Skip to comments.Gun re-bluing, anybody?
Posted on 10/23/2010 5:46:18 PM PDT by djf
Anybody have any XP re-bluing guns? Recommendations? Products? Techniques?
I have an Ivers-Johnson .22 revolver and used Perma-Blue on it an would describe the results as "so so..."
Am I missing something?
Blueing on a gun is much like to paint on a car. The smooth even finish is almost always due to the prep work on the underlying metal.
Hot bluing is the best.
Hot Blueing or Cold blueing... Hot blueing does a much better job, but requires a good dedicated setup. ( usually easier to have it done by a gunsmith).
Keep in mind that if any screws or parts aren't removed oil will seep out after cleaning. You don't need to remove the barrel, just clean that joint over and over until any seepage is removed.
Hot bluing is definitely the way to go.
Of course, it’s a dirty, corrosive business. I’d send it out to a shop that specializes in it.
This is supposed to be a good manuel.
This might be worth a try.
Well, blue. Much better than it was. But not uniform darkness.
I degreased using a good detergent and 0000 steel wool, so I’m pretty confident it was good and clean to start.
Hot bluing by a pro is the way to go. How many of us could successfully spray paint a car after spending hour sanding it down in preparation?
I do lots of things so I am not afraid of doing things myself, but this is for pros if you want a pro finish.
I hear what you’re sayin, but the gun cost me 50 bucks.
I ain’t gonna spend 200 to get it blued!!!
That’s why I decided to try it with what is practically a throw away, that way I at least learn something!
Like others have said, Hot bluing is what you want. Now, if you cant or dont want to pay a gunsmith to do it.. I have had some seriously good luck with a product called blue wonder
http://www.bluewonder.us/ Its very simple to use, the biggest part (as with any refinishing job) is prep. you have to get the gun 100% clean no finger prints, no rust, no oils.
I also do my own parkerizing here at my house.. its a MUCH simpler process than bluing and gives a nice flat black long lasting finish.
VERY interesting!! Thanks!!
Denatured alcohol is what I use to degrease. Use it outdoors, the vapors can ignite. Wear white cotton gloves to keep your skin oils away from the metal.
OK, you didn’t degrease/de-oil well enough.
First, the 0000 steel wool you used? Did you de-oil that? Because unless it is the type of steel wool you obtain through woodworking outlets, the steel wool probably had some oil in it as well.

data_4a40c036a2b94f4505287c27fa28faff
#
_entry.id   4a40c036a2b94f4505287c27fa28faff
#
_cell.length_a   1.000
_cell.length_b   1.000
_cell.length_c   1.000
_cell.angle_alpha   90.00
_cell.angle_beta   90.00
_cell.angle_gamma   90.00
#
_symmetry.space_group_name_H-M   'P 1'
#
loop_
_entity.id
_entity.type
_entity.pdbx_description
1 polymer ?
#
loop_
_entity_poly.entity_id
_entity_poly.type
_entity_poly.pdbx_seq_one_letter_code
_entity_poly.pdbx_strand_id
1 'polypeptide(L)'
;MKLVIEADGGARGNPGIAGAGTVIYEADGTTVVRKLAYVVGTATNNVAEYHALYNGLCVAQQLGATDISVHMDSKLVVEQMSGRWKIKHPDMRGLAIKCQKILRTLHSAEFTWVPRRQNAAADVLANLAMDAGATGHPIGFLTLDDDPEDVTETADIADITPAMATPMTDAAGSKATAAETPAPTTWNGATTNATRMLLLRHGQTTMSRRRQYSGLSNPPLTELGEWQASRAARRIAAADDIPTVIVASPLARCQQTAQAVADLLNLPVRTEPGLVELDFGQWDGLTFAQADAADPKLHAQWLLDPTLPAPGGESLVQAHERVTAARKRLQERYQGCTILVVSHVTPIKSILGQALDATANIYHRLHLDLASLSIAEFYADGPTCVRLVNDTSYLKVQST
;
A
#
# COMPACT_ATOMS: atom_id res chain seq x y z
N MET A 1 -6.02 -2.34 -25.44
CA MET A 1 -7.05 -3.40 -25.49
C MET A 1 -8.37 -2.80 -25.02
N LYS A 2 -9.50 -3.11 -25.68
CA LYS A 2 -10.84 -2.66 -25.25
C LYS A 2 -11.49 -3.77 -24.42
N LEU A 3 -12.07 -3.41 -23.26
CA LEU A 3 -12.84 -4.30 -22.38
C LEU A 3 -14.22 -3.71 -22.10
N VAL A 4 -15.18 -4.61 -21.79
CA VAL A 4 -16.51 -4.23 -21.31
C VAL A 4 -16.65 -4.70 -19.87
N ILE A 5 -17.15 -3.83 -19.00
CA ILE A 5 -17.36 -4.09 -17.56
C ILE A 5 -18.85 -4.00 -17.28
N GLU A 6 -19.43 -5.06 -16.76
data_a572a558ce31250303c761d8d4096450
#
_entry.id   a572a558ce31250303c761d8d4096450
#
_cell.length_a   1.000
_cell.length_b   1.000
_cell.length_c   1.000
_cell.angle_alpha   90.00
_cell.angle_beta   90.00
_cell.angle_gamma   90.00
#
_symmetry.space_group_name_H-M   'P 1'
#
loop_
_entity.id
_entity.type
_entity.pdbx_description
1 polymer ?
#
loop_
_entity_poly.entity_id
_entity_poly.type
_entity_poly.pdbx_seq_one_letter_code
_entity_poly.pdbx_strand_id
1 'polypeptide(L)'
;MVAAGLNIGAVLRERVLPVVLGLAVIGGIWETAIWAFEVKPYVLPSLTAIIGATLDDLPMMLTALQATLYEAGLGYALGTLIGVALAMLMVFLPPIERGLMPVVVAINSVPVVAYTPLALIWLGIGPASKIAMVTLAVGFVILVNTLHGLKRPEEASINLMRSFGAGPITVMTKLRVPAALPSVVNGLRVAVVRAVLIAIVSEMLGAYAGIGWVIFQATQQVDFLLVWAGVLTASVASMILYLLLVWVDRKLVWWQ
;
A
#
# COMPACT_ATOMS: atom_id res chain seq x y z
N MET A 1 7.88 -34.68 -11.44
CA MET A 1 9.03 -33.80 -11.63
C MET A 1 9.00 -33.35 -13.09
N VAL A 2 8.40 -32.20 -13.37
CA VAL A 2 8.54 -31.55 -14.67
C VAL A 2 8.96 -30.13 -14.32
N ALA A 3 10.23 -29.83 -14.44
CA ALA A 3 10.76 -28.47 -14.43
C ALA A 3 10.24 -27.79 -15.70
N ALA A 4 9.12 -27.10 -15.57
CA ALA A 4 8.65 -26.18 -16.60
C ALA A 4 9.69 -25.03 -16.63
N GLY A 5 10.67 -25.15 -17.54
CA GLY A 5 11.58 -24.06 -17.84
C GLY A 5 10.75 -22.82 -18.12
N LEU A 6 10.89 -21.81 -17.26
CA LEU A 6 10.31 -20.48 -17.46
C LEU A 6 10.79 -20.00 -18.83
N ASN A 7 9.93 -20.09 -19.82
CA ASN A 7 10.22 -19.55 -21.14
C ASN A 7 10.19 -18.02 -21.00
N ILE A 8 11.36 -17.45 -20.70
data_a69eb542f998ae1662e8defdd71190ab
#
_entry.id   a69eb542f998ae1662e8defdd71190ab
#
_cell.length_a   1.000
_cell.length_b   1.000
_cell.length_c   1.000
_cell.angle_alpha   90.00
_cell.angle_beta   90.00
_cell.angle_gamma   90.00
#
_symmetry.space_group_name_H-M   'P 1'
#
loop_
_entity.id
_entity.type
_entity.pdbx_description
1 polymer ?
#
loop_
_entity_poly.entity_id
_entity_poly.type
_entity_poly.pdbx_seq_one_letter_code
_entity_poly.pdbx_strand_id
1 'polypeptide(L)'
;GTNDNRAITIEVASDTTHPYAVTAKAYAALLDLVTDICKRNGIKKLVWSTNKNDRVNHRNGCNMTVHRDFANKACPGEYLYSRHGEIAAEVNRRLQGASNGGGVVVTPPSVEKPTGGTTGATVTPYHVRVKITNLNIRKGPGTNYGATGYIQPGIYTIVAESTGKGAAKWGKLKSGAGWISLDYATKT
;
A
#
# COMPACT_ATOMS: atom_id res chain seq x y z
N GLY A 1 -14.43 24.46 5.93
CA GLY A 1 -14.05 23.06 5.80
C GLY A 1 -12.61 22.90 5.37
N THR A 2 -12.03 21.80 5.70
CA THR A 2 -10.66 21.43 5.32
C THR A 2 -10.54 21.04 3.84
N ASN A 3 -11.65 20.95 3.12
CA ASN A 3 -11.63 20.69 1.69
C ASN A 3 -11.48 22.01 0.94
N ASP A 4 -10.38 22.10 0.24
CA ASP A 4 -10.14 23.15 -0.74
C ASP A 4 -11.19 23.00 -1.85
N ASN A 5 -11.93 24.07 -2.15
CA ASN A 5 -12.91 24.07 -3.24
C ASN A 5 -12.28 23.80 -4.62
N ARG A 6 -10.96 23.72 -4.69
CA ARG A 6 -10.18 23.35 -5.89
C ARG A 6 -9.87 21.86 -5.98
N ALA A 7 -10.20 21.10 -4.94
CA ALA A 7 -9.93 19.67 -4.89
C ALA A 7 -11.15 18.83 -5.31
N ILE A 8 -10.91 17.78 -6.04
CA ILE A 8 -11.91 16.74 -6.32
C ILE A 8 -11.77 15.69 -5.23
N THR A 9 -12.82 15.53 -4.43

To de-oil steel wool, you dunk it in acetone. Or you could buy some 0000 non-oiled steel wool through an outfit like woodworker.com.
OK, next, you need to clean the gun parts. Acetone is the first step in de-greasing. Brownell’s sells a degreaser called “Dicro-Clean 909,” which is used in hot water (just below the boiling point) to dunk gun parts into for 10 minutes to finish stripping any oils off the gun.
But let’s back up a bit: How is the polish on the piece? Blue results are all predicated upon a good polishing job. You need to polish the surface to 320 to 400 grit - no finer, no coarser. If the polish job is uneven, then so will the blueing job.
Lastly, since you lack the facility for hot caustic blueing, might I recommend rust blueing? It will take some patience on your part, but the results can be VERY good, and slow rust blueing is what is still used today on the very finest firearms. If you’re curious, I can explain the process, or I could give you a “fast rust blueing” process, both of which you can easily accomplish at home, without lots of equipment.
Hot blueing is a lot harder to do as you have to ramp the temperature up gradually and not too fast. Probably not the best thing to try first as a novice.
I have a .38 Iver Johnson from the 1890s that still looks like brand new. Shoots good too except I have to use black powder cartridges in it. Not made for smokeless. Good little revolvers.
If you check around some of the gunsmithing forums, you might find someone in your area who does this sort of work out of their garage for a fraction of what a "brick and mortar" gun shop would charge.
Another thought: hot blueing involves an immersion tank large enough to hold a barrelled rifle action. If you tell the gunsmith about the cost concerns, he might make a deal with you if you're willing to wait until he has another customer and needs to use the blueing tanks. He could probably put your revolver in at the same time as the other customer's gun parts.
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